Treating HIV earlier cuts risk of death drastically

Toronto, April 15 (Inditop) Initiating anti-HIV treatment early on could cut the risk of death by up to 94 percent, according to a study.

The study said treatment should start as early as possible, which has always seemed to apply to most diseases except HIV-AIDS, which is only treated once a certain number of immune or white blood cells called CD4+ cells have disappeared.

The results of the study, which involved the team of Marina Klein of the Research Institute of the McGill University Health Centre, run contrary to this consensus.

The findings, based on an analysis of data from 17,517 patients between 1996 and 2005, show that the risk of death in seropositive patients decreases by 69-94 percent if they start treatment earlier than officially recommended.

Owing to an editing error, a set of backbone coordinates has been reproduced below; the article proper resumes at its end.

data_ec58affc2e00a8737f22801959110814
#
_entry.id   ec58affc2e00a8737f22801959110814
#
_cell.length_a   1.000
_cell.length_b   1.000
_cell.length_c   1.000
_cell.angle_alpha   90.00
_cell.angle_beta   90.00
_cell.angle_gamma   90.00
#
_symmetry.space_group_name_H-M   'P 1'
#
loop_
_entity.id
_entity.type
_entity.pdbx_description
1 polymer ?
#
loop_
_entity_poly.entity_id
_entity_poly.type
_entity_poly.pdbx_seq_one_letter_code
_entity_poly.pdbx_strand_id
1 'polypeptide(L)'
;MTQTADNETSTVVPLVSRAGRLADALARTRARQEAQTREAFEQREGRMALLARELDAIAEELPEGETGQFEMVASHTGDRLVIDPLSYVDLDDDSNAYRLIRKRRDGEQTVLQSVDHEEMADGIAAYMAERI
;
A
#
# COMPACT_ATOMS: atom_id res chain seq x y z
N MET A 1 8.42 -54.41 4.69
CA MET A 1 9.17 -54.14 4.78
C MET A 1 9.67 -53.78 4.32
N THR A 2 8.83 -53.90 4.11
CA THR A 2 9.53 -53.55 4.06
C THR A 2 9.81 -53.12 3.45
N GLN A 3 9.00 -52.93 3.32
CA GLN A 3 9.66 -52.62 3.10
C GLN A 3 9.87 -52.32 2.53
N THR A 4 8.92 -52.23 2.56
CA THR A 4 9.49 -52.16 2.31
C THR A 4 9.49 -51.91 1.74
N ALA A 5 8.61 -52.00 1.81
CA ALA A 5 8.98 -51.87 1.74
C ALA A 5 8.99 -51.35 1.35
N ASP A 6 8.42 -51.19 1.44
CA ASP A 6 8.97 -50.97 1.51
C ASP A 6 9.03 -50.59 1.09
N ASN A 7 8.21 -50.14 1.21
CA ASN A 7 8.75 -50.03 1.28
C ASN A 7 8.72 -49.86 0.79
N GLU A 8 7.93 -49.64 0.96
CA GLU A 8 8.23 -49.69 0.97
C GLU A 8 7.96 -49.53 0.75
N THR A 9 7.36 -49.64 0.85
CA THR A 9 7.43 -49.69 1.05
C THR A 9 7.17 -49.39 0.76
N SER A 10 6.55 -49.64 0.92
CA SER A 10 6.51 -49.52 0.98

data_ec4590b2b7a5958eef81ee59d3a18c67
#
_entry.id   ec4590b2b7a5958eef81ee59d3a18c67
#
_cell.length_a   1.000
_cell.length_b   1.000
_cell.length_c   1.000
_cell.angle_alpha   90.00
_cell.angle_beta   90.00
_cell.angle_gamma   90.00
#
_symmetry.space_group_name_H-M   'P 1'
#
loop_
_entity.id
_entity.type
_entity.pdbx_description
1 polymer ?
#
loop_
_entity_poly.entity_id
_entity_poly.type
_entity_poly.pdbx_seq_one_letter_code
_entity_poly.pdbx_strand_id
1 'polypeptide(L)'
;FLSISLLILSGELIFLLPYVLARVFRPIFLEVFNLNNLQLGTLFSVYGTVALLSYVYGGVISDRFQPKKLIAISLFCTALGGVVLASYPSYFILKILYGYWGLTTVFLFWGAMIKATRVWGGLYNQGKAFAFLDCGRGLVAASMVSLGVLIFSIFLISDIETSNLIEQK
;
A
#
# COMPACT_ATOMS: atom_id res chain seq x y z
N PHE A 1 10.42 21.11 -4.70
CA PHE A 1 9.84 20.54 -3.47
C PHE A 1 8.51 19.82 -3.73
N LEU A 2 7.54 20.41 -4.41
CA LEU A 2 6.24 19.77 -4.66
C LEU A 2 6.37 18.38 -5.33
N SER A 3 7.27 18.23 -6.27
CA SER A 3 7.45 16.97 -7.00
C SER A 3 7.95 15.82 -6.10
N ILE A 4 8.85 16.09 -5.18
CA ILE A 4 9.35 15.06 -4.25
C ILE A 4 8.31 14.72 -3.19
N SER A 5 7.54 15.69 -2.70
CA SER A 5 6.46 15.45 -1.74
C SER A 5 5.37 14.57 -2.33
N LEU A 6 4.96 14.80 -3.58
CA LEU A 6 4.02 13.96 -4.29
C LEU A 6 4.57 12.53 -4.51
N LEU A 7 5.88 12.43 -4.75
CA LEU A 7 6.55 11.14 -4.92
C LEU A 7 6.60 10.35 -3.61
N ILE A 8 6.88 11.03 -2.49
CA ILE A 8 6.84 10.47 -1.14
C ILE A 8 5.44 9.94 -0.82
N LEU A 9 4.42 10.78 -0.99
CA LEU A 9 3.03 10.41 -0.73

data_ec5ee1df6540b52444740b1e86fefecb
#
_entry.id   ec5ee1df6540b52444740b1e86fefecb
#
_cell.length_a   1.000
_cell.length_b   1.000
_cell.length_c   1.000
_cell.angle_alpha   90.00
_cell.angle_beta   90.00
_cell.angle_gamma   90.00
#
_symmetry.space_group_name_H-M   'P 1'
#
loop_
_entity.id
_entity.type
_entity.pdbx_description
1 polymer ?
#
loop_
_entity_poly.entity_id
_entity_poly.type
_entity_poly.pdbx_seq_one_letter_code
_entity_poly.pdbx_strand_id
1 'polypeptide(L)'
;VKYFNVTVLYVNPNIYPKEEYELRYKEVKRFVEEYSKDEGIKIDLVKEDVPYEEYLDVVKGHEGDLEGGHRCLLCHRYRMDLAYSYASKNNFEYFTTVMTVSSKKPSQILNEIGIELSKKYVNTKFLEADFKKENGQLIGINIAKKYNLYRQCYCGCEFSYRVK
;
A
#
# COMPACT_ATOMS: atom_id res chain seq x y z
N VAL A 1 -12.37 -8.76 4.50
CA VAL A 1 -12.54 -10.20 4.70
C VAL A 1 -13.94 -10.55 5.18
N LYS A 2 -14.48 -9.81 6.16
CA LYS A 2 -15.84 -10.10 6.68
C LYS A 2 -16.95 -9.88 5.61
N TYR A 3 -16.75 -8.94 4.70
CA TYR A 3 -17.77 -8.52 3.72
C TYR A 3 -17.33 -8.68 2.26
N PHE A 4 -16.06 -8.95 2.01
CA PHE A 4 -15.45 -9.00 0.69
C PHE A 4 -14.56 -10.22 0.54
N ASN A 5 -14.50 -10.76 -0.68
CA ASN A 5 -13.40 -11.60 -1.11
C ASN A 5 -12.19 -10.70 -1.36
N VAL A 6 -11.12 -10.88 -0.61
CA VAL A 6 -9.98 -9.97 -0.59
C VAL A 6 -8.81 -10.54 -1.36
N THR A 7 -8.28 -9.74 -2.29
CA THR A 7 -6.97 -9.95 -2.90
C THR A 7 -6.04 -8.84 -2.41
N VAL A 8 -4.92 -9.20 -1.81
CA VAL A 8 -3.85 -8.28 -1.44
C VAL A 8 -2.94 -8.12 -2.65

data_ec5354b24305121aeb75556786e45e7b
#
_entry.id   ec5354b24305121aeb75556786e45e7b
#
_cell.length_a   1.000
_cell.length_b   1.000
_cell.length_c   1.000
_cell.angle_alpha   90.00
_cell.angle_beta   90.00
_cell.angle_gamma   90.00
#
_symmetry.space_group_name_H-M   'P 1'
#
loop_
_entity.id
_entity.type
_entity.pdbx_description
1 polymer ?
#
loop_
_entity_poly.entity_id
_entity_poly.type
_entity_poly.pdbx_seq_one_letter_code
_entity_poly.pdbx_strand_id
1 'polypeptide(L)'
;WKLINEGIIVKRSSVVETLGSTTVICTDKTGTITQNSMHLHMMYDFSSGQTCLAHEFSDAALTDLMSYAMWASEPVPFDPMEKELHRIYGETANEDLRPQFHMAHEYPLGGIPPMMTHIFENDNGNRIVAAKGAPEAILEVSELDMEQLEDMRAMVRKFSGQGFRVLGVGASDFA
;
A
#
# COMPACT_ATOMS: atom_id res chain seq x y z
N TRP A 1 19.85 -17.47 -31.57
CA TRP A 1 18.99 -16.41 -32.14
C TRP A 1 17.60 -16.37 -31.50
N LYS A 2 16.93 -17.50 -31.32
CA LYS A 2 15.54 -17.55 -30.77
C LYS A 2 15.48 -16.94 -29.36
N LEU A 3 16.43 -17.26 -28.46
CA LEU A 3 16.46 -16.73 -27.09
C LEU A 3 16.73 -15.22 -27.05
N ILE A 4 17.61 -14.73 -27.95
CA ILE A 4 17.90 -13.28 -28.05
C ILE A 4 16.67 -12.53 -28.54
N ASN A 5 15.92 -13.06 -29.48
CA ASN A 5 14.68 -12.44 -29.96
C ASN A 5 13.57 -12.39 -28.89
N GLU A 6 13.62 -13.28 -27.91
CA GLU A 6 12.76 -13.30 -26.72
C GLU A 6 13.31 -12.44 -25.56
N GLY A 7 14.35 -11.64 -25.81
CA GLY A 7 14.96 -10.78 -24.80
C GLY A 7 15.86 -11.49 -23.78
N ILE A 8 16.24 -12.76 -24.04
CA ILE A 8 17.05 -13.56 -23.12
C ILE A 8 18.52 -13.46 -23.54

Seropositivity is development of neutralising antibodies in individuals who have been exposed to the human immunodeficiency virus (HIV).

More precisely, the risk of death decreases by 94 percent for patients who begin anti-HIV treatment when their CD4+ cell counts are above 500 cells per mm compared with those who start with a count below 500.

Patients who begin treatment with a CD4+ cell count between 350 and 500 cells per mm see their risk of death reduced by 69 percent compared with those who begin at a lower count of 350.

“The official guidelines recommend starting anti-HIV treatment when the patient’s CD4+ cell count is less than 350 cells per mm. This recommendation was formulated from data based on older medications that produced more side effects than current treatments,” explained Klein.

“Current therapies cause fewer side-effects, are better tolerated and more effective so we can safely start treating patients earlier.”

This study is the first of its scope to measure the risk of death based on the progress of infection at the start of treatment. The information was drawn from a number of databases in North America, including one managed by Klein at the Montreal Chest Institute, said a McGill release.

This study was recently published in the New England Journal of Medicine.